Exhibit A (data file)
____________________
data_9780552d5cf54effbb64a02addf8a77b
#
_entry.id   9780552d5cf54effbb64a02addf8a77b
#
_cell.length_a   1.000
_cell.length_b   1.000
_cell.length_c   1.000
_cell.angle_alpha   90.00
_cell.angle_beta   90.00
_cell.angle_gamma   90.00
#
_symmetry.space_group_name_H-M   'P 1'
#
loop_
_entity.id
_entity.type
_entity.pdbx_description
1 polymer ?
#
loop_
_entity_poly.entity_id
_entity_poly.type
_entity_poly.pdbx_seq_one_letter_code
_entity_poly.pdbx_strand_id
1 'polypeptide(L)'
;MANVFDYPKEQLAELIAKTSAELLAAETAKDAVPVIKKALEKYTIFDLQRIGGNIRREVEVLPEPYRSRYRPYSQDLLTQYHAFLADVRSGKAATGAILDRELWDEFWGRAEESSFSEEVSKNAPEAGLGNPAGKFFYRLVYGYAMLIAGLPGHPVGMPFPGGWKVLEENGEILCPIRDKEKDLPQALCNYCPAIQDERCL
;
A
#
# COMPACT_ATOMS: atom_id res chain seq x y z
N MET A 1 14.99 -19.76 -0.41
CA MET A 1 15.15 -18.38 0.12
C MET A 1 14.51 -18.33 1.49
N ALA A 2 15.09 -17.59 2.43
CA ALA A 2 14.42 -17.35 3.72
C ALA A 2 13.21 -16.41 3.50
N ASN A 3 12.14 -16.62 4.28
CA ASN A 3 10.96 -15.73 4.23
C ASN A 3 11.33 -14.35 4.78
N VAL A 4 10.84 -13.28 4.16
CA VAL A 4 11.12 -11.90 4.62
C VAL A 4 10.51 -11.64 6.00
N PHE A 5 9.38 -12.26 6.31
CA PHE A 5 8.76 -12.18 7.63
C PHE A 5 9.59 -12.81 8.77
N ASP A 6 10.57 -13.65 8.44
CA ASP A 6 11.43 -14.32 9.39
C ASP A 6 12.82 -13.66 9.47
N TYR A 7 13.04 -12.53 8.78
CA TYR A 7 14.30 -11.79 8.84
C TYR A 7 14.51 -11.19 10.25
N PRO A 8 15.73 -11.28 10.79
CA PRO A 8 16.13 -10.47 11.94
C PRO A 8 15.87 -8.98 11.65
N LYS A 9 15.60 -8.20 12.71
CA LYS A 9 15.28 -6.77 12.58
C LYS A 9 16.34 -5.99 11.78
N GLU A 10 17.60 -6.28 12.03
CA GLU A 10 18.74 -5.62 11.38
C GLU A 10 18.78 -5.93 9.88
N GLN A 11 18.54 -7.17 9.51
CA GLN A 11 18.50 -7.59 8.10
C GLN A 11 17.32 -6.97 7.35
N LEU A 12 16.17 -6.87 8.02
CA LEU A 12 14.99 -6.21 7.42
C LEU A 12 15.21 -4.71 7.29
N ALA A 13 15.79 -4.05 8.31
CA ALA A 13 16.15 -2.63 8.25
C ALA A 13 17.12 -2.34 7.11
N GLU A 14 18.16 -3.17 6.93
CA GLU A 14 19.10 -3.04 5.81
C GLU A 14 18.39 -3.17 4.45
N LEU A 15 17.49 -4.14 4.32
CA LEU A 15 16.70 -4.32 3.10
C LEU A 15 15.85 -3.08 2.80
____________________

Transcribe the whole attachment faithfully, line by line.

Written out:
data_9780552d5cf54effbb64a02addf8a77b
#
_entry.id   9780552d5cf54effbb64a02addf8a77b
#
_cell.length_a   1.000
_cell.length_b   1.000
_cell.length_c   1.000
_cell.angle_alpha   90.00
_cell.angle_beta   90.00
_cell.angle_gamma   90.00
#
_symmetry.space_group_name_H-M   'P 1'
#
loop_
_entity.id
_entity.type
_entity.pdbx_description
1 polymer ?
#
loop_
_entity_poly.entity_id
_entity_poly.type
_entity_poly.pdbx_seq_one_letter_code
_entity_poly.pdbx_strand_id
1 'polypeptide(L)'
;MANVFDYPKEQLAELIAKTSAELLAAETAKDAVPVIKKALEKYTIFDLQRIGGNIRREVEVLPEPYRSRYRPYSQDLLTQYHAFLADVRSGKAATGAILDRELWDEFWGRAEESSFSEEVSKNAPEAGLGNPAGKFFYRLVYGYAMLIAGLPGHPVGMPFPGGWKVLEENGEILCPIRDKEKDLPQALCNYCPAIQDERCL
;
A
#
# COMPACT_ATOMS: atom_id res chain seq x y z
N MET A 1 14.99 -19.76 -0.41
CA MET A 1 15.15 -18.38 0.12
C MET A 1 14.51 -18.33 1.49
N ALA A 2 15.09 -17.59 2.43
CA ALA A 2 14.42 -17.35 3.72
C ALA A 2 13.21 -16.41 3.50
N ASN A 3 12.14 -16.62 4.28
CA ASN A 3 10.96 -15.73 4.23
C ASN A 3 11.33 -14.35 4.78
N VAL A 4 10.84 -13.28 4.16
CA VAL A 4 11.12 -11.90 4.62
C VAL A 4 10.51 -11.64 6.00
N PHE A 5 9.38 -12.26 6.31
CA PHE A 5 8.76 -12.18 7.63
C PHE A 5 9.59 -12.81 8.77
N ASP A 6 10.57 -13.65 8.44
CA ASP A 6 11.43 -14.32 9.39
C ASP A 6 12.82 -13.66 9.47
N TYR A 7 13.04 -12.53 8.78
CA TYR A 7 14.30 -11.79 8.84
C TYR A 7 14.51 -11.19 10.25
N PRO A 8 15.73 -11.28 10.79
CA PRO A 8 16.13 -10.47 11.94
C PRO A 8 15.87 -8.98 11.65
N LYS A 9 15.60 -8.20 12.71
CA LYS A 9 15.28 -6.77 12.58
C LYS A 9 16.34 -5.99 11.78
N GLU A 10 17.60 -6.28 12.03
CA GLU A 10 18.74 -5.62 11.38
C GLU A 10 18.78 -5.93 9.88
N GLN A 11 18.54 -7.17 9.51
CA GLN A 11 18.50 -7.59 8.10
C GLN A 11 17.32 -6.97 7.35
N LEU A 12 16.17 -6.87 8.02
CA LEU A 12 14.99 -6.21 7.42
C LEU A 12 15.21 -4.71 7.29
N ALA A 13 15.79 -4.05 8.31
CA ALA A 13 16.15 -2.63 8.25
C ALA A 13 17.12 -2.34 7.11
N GLU A 14 18.16 -3.17 6.93
CA GLU A 14 19.10 -3.04 5.81
C GLU A 14 18.39 -3.17 4.45
N LEU A 15 17.49 -4.14 4.32
CA LEU A 15 16.70 -4.32 3.10
C LEU A 15 15.85 -3.08 2.80